BMAT physics knowledge

A collection of physics notes for section 2 of the BMAT

HideShow resource information
  • Created by: aus159
  • Created on: 31-10-15 11:39
Preview of BMAT physics knowledge

First 252 words of the document:

Static electricity
Insulating materials
Metals are good conductors , which means that electric charges move easily through them.
Materials such as plastic, wood, glass and polythene are insulators. This means they
do not allow electric charges to move through them. Some insulators can become electrically
charged when they're rubbed together.
Charged objects
How can you tell if an insulator is charged?
If a plastic rod is rubbed with a duster it attracts small pieces of paper.
When a balloon is rubbed on a jumper it can stick to a wall.
Some dusters are designed to become charged so that they attract dust.
Positive and negative charges
Objects can be positively charged, negatively charged or neutral (no charge).
A substance that gains electrons becomes n egatively charged, while a substance
that loseselectrons becomes positively charged.
When a charged object comes near to another object they will either attract or repel each
If the charges are the same - t
hey repel
If the charges are opposite - they attract
If one is charged and the other is not - they attract
Higher tier only
An atom is made up of two parts - a positively charged n
ucleus surrounded by negatively
charged electrons. In an uncharged (neutral) atom there are the same number of positive
and negative charges.
Page 1of 25

Other pages in this set

Page 2

Preview of page 2

Here's a taster:

An atom
When an acetate rod is rubbed with a duster, electrons are transferred from the rod onto the
duster, making the rod positively charged.
Problems with static
Static is a nuisance when:
Dust and dirt is attracted to insulators such as TV screens and computer monitors.
Clothes made from synthetic materials often cling to each other and to the body, especially
just after they've been in a tumble drier.…read more

Page 3

Preview of page 3

Here's a taster:

Electric current
Electric current is a flow of electric charge. No current can flow if the circuit is broken - for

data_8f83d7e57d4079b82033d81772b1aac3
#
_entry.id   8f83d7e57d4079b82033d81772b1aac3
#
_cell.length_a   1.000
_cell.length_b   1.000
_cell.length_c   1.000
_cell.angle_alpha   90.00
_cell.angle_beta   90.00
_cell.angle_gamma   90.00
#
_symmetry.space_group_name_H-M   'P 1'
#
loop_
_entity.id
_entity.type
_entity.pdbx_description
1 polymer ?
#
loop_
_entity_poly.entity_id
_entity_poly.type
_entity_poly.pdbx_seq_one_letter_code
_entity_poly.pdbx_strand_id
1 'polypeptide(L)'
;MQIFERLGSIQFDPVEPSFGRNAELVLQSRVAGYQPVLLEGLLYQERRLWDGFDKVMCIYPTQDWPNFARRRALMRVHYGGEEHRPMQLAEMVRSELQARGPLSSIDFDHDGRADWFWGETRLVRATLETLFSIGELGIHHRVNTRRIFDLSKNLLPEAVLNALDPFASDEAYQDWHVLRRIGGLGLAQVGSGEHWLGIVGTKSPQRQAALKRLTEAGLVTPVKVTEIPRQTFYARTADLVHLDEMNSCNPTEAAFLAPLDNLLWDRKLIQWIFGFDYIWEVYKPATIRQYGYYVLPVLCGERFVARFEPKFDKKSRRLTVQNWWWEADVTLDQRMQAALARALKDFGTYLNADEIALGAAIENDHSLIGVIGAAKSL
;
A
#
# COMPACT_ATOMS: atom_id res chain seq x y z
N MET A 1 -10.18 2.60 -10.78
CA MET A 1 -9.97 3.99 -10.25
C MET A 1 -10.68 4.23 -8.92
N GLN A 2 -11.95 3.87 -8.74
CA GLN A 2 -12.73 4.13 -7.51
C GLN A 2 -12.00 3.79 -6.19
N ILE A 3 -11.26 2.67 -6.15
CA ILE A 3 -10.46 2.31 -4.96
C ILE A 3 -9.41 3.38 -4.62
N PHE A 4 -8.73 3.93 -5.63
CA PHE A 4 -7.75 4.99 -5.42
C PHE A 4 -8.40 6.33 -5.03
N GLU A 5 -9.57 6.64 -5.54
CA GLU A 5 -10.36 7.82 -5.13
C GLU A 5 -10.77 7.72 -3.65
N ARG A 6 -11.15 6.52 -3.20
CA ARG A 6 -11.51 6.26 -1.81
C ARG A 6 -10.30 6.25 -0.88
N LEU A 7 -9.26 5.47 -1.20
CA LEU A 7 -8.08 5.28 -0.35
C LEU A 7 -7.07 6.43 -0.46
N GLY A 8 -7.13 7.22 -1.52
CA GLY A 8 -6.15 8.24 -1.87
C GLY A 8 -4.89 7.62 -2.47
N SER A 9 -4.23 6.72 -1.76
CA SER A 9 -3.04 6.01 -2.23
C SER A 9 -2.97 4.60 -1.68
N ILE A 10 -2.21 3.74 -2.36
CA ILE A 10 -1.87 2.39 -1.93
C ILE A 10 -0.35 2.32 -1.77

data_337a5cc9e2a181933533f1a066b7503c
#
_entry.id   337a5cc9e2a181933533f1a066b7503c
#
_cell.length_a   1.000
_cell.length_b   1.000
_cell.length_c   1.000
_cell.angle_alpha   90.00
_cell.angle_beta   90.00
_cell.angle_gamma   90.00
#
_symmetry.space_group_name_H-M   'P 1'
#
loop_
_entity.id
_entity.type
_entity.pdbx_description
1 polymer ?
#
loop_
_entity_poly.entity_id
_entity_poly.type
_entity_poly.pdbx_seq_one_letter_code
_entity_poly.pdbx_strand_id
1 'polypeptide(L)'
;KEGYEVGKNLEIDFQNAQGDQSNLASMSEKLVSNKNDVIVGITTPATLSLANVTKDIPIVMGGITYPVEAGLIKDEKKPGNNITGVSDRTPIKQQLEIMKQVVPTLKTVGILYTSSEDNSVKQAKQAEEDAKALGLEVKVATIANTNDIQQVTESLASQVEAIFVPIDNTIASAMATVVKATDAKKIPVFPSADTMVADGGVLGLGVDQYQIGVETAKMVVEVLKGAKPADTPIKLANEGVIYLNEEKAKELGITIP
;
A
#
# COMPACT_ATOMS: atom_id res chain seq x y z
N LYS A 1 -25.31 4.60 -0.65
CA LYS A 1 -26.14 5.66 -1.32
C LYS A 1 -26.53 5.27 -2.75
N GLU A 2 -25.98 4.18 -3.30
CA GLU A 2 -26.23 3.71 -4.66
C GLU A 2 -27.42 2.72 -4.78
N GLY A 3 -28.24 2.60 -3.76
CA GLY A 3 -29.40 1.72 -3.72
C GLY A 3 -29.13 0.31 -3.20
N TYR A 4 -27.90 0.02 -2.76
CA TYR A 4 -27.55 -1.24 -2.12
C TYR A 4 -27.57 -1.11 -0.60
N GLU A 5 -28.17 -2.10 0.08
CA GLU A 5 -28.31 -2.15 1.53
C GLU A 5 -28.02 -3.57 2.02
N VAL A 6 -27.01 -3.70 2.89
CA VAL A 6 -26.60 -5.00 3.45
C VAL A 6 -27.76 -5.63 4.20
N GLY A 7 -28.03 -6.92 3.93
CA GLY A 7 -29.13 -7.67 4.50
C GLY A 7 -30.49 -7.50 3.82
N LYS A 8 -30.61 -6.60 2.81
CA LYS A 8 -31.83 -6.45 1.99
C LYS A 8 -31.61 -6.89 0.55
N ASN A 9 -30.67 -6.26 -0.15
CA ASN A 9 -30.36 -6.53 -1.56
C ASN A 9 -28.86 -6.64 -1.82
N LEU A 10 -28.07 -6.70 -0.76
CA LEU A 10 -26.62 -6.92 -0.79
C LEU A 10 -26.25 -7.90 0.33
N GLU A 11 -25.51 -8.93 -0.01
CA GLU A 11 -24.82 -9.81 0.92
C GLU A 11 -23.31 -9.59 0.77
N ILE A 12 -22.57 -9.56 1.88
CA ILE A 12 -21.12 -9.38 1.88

example, when a switch is open.
Measuring current
Current is measured in amperes (which is often abbreviated to a
mpsor A ). The current
flowing through a component in a circuit is measured using an ammeter. This must be
connected in serieswith the component.
Calculating current
The size of an electric current is the rate of flow of electric charge.…read more

Page 4

Preview of page 4

Here's a taster:

Calculating potential difference
The potential difference between two points in an electric circuit is the work done when a
coulomb of charge passes between the points.…read more

Page 5

Preview of page 5

Here's a taster:

Potential difference
When two or more components are connected in series, the total potential difference of the
supply is shared between them. This means that if you add together the voltages across each
component connected in series, the total equals the voltage of the power supply.
Circuit symbols
You need to be able to draw and interpret circuit diagrams.
Standard symbols
The diagram below shows the standard circuit symbols you need to know.…read more

Page 6

Preview of page 6

Here's a taster:

Series and parallel connections
You should know the difference between series and parallel connections in circuits.
Series connections
Components that are connected one after another on the same loop of the circuit are
connected in series. The currentthat flows across each component connected in series is the
Two lamps connected in series
The circuit diagram shows a circuit with two lamps connected in series. If one lamp breaks,
the other lamp will not light.…read more

Page 7

Preview of page 7

Here's a taster:

The National Grid
Electricity is transferred from power stations to consumers through the wires and cables of
the National Grid. When a current flows through a wire some energy is lost as heat. The
higher the current, the more heat is lost. To reduce these losses, the National Grid
transmits electricity at a low current . This needs a high voltage.
Power stations produce electricity at 25,000V. Electricity is sent through the National Grid
cables at 400,000V, 275,000V and 132,000V.…read more

Page 8

Preview of page 8

Here's a taster:

The coil to which the alternating voltage is supplied is called the primary coil or
primary winding. When an alternating potential difference is supplied the resulting
alternating current in the primary coil produces a changing magnetic field around it.
This changing field induces an alternating current in the secondary coil. The size of
the induced voltage resulting from the induced current in the secondary coil depends
on the number of turns in the secondary coil.…read more

Page 9

Preview of page 9

Here's a taster:

Stepdown Transformer
A step down transformer has less turns on the secondary coil that the primary coil.
The induced voltage across the secondary coil is less the applied voltage across the
primary coil or in other words the voltage is "steppeddown".
Transformers are very efficient.…read more

Page 10

Preview of page 10

Here's a taster:

The magnetic field is strongest at its poles. The field around a magnet can be
represented by lines with arrows on them. The arrows show the direction of the lines
of force. Each field line starts at the North Pole and finishes at the South Pole.
Magnets affect a wire conducting electricity; this is because an electric current in a
wire produces a magnetic field.…read more


No comments have yet been made

Similar Physics resources:

See all Physics resources »See all resources »